It’s a riot of colour amongst the green and I realise why I adore growing flowers on the allotment. They bring many benefits to the vegetable garden, from attracting pollinators to deterring pests, but it’s this month that they really shine and remind me that indulging them just for the sheer beauty they impart is reason enough to grow them. Not convinced? Well, how about growing them as part of your edible crops? Many flowers are edible. Some are quite delicious, some look amazing, and some boast health benefits too. But, like anything you decide to put into your mouth you absolutely must do your research and check they are edible as some are toxic and could make you quite ill (move AWAY from the foxgloves!). Safety sorted, you can set about enhancing a dull green salad to a glorious bowl of rainbow colour with just a few sprinkles of petals. My favourites are pot marigolds (Calendula officinalis) for a lemony kick, nasturtiums (Tropaeolum) and not just orange ones as there are red and even pink varieties, cornflowers (Centaurea cyanus) for a pop of electric blue and the delicate cerise pink leaves of Malope trifida ‘vulcan’. And no summer cocktail would be complete without a couple of borage (Borago officinalis) flowers.
Speaking of cocktails, I will be enjoying a tipple or two at our annual Village Show this month. This will be the first July since the pandemic that the whole village has come together in a jubilant event to celebrate the bounty of our allotments and gardens. I can smell the freshly baked biscuits, hear the chatter of admiration over the length of the leeks and feel the tension over who has grown the best tomatoes already! If you have a village show near you, I highly recommend getting involved. It’s always a fun day and when I was relatively new to growing not so long ago, I came away with not one, not two, but SIX trophies including best kept allotment. I left the old boys quaking in their wellies I can tell you.
Something I admire at my village show is the homemade jams, chutneys, and pickles. I confess to be terrible at preserving my produce and if there is a month to while away the hours bubbling and brewing it’s July. The produce is coming through thick and fast and despite our greatest efforts as a family we will not be able to eat all the beans and certainly never all the courgettes! Luckily, I have many willing friends and family who take my gluts and magically return me a jar of something delicious to squirrel away for the winter.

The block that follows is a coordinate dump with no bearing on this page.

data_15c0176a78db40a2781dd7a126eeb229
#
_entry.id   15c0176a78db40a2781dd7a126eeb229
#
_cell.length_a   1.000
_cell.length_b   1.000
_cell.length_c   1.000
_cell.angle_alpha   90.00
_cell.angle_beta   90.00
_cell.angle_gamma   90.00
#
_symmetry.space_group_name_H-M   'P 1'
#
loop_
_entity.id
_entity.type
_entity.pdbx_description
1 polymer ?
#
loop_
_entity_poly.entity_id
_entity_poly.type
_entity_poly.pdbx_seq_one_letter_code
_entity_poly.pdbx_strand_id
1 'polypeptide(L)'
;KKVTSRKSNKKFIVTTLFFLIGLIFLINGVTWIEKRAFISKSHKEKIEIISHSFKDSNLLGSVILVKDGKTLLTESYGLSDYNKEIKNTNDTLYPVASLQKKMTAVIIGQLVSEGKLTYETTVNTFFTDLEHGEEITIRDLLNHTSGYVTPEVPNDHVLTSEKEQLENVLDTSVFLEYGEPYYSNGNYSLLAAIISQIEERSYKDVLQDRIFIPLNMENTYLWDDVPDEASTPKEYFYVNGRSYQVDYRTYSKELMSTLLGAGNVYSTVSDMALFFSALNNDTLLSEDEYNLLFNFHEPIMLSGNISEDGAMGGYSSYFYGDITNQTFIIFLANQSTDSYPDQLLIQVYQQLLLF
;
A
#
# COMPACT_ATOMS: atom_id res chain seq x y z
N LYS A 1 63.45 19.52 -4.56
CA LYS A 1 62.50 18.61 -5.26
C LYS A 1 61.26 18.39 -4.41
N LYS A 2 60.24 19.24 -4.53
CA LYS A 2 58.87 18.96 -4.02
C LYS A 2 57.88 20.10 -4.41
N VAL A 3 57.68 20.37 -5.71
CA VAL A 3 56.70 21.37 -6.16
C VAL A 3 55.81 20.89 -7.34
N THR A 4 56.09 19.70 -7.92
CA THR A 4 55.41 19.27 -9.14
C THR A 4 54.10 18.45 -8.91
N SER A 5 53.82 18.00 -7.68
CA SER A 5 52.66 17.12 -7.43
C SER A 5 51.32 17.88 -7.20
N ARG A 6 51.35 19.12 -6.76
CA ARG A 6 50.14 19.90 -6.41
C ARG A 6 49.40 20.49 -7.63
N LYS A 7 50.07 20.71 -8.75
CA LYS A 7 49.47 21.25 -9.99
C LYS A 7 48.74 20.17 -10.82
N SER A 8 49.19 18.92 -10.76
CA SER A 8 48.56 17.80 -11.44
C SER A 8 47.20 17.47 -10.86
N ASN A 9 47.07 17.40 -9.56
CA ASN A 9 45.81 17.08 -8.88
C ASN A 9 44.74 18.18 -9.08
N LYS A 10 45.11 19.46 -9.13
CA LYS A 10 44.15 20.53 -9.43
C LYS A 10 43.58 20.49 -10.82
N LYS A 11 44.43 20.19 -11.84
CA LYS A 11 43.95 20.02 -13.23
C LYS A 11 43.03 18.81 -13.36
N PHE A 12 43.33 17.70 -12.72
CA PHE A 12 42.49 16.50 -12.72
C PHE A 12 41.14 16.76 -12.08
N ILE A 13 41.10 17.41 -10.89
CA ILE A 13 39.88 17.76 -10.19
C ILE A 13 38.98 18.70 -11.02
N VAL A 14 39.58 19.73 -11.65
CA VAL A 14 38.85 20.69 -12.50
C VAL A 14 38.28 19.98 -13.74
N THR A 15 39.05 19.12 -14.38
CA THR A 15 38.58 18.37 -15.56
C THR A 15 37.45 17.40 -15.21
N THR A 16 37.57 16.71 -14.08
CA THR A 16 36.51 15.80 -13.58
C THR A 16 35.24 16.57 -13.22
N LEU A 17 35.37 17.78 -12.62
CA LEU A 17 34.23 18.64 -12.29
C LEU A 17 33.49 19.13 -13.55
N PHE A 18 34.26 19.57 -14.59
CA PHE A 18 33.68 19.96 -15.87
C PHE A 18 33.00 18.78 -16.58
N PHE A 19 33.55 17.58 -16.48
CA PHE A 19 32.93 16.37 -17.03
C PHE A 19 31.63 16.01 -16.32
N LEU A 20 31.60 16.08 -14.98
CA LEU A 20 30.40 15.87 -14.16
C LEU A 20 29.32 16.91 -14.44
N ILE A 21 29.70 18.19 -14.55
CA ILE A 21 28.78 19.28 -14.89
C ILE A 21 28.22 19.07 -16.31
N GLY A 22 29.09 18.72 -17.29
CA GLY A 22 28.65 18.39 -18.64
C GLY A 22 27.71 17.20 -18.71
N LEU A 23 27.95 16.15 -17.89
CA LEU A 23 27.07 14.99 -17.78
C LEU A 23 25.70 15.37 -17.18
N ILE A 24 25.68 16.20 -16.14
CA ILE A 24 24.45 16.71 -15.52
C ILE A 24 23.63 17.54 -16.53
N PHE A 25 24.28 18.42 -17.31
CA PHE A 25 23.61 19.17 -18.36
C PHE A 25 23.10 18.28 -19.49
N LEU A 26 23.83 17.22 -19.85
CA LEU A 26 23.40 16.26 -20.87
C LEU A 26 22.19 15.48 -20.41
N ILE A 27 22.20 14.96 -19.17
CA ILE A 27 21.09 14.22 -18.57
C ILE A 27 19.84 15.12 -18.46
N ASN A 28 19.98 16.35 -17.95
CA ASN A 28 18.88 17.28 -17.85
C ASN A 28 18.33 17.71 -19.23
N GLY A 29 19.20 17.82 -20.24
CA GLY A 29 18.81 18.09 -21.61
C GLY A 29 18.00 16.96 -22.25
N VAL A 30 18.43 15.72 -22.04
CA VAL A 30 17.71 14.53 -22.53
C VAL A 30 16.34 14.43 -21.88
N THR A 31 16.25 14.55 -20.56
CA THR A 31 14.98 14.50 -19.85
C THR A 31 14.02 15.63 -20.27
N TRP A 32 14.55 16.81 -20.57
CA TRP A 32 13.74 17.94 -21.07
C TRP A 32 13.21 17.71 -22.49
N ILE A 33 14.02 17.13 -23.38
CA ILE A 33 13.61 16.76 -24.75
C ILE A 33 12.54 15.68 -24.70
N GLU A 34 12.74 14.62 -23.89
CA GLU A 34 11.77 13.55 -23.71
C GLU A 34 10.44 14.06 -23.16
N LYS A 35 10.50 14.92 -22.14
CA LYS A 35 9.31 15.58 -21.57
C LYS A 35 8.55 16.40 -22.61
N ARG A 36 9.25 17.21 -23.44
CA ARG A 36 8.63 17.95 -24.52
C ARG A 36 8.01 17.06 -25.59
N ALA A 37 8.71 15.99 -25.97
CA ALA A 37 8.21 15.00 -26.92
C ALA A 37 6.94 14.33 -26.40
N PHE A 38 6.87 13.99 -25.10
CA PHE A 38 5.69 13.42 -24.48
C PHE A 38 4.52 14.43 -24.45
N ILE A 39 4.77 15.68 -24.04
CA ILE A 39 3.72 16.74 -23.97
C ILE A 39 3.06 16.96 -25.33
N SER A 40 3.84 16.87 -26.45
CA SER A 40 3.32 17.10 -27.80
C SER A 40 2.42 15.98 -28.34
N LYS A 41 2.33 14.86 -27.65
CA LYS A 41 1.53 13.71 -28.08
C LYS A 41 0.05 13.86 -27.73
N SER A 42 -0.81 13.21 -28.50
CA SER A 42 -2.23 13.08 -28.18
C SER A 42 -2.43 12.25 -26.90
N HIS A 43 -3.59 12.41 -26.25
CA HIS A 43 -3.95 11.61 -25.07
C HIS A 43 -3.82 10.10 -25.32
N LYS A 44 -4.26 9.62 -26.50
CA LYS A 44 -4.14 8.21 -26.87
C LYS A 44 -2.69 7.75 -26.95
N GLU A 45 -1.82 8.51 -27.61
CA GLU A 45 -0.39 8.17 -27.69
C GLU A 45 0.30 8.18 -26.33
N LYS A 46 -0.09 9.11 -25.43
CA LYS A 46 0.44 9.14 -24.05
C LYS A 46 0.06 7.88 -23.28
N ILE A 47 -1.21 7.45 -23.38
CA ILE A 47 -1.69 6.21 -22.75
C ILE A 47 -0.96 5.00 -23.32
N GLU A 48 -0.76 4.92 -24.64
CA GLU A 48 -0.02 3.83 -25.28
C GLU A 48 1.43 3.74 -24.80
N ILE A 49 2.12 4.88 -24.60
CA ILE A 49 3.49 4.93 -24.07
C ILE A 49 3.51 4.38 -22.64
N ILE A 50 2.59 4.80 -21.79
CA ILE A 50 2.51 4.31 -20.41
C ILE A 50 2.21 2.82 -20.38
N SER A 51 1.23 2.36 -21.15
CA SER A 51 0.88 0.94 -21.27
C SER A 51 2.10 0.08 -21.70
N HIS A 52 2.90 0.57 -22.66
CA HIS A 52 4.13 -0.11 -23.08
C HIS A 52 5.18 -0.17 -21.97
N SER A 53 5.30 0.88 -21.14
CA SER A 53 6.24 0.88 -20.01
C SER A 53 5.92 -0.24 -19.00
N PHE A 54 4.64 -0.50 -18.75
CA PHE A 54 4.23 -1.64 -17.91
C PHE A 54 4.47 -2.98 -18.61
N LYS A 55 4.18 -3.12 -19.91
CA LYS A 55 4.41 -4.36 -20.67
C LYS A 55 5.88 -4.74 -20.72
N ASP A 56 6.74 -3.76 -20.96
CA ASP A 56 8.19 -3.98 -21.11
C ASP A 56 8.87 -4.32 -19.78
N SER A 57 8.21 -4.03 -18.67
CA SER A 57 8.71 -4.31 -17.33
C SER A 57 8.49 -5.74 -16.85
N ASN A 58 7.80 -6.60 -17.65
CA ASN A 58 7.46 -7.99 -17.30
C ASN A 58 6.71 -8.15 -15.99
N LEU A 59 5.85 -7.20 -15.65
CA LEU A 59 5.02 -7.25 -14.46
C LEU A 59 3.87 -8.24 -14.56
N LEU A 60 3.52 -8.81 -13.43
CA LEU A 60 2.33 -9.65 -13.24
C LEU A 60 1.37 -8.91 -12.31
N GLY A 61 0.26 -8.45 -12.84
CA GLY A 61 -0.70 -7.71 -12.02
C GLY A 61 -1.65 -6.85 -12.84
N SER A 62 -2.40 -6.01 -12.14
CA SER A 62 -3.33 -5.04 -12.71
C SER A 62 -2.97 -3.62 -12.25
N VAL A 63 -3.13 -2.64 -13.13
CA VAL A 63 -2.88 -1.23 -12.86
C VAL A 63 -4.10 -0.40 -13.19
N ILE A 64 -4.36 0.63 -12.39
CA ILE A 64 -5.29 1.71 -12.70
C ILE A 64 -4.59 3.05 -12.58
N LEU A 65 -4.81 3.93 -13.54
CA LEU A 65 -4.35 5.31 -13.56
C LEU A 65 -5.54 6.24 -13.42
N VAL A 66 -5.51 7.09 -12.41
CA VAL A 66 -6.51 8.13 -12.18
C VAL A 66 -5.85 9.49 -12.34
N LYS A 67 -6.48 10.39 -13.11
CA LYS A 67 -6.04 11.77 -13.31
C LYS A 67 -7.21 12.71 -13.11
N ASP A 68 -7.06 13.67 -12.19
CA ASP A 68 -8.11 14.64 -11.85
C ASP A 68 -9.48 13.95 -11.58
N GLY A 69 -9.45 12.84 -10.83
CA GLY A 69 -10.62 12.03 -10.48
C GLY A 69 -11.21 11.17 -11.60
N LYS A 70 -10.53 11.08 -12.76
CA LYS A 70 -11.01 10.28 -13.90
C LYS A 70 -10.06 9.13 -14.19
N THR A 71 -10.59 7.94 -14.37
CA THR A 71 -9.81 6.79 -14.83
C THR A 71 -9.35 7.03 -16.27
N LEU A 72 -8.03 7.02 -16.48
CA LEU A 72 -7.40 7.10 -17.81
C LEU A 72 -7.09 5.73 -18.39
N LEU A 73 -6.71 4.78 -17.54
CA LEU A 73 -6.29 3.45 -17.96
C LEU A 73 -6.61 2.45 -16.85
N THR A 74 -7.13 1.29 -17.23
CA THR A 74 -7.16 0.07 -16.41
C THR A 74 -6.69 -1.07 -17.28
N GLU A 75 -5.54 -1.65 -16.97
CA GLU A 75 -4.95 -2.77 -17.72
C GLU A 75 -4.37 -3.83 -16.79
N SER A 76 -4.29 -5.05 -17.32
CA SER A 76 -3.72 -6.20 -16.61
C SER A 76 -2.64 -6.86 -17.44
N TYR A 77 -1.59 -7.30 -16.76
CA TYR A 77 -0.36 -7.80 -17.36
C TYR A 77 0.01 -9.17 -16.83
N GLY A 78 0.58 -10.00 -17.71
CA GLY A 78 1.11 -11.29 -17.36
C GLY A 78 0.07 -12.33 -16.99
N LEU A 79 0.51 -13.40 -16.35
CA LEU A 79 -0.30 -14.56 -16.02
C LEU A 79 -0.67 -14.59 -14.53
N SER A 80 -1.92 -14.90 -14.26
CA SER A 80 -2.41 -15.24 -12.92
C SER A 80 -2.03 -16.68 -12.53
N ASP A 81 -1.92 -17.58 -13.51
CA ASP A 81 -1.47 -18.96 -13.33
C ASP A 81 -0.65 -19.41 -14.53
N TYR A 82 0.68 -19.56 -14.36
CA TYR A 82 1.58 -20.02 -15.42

The other great thing about July is that I can kick back and enjoy the fruits of my labour, but the window of opportunity for sowing more is not over. In fact, I find a little frenzied direct sowing in July quite thrilling. All the careful module sowing and mollycoddling of raising seeds on a sunny windowsill is a distant memory. This month I just go for it direct in the ground wherever there is space. A flourish of sowings – beetroot, carrots, spring onions, chard and my favourite dwarf beans ‘Stanley’ all hitting the earth to provide a late harvest. What’s there to lose?
One of the highlights of the harvests right now will be potatoes. I don’t dig my plot, but harvesting potatoes is one exception – you see digging around for those nuggets of gold is one of the greatest pleasures of having a plot, especially with kids. The hardest thing is knowing when to stop! If I do get carried away, I bag them up and store them in the dark and cool of the woodshed to enjoy for many months afterwards. Nothing beats homegrown buttered potatoes, especially with a scattering of those edible flowers we’ve been talking about!
This is also the month I plant out Purple Sprouting Broccoli (PSB) babies. I grow a lot from seed, but sometimes there is no shame in buying plug ready plants from a local garden nursery and I happen to have a particularly good one right behind my house. The two varieties of PSB I always go for are ‘Rudolph’ – a really reliable early producer, I like to think named after the well known reindeer lighting the way at the front of Santa’s sleigh. And the other is ‘Cardinal’ that crops slightly later, ensuring I have a steady supply of one of my favourite greens come spring. Like all brassicas they like to be firmed in very well and need protection to keep off bird attacks. I find dangling CDs on lines of string do enough to keep the hungry pigeons away.
My broccoli is in, my late flurry of seeds are sown and as I sit back and admire my beautiful plot (hopefully with a couple of trophies from the village show keeping me company) it’s not just the bees that are buzzing this month.
My Top Ten Edible Flowers:
1. Calendula officinalis (Pot Marigold)
2. Tropaeolum majus (Nasturtium)
3. Centaurea cyanus (Cornflower)
4. Malope trifida (Malope ‘Vulcan’)
5. Borago officinalis (Borage)
6. Allium schoenoprasum (Chive flower)
7. Viola Tricolor (Viola)
8. Dianthus barbatus (Sweet William)
9. Myosotis (Forget-me-not)
10. Viola x wittrockiana (Pansy)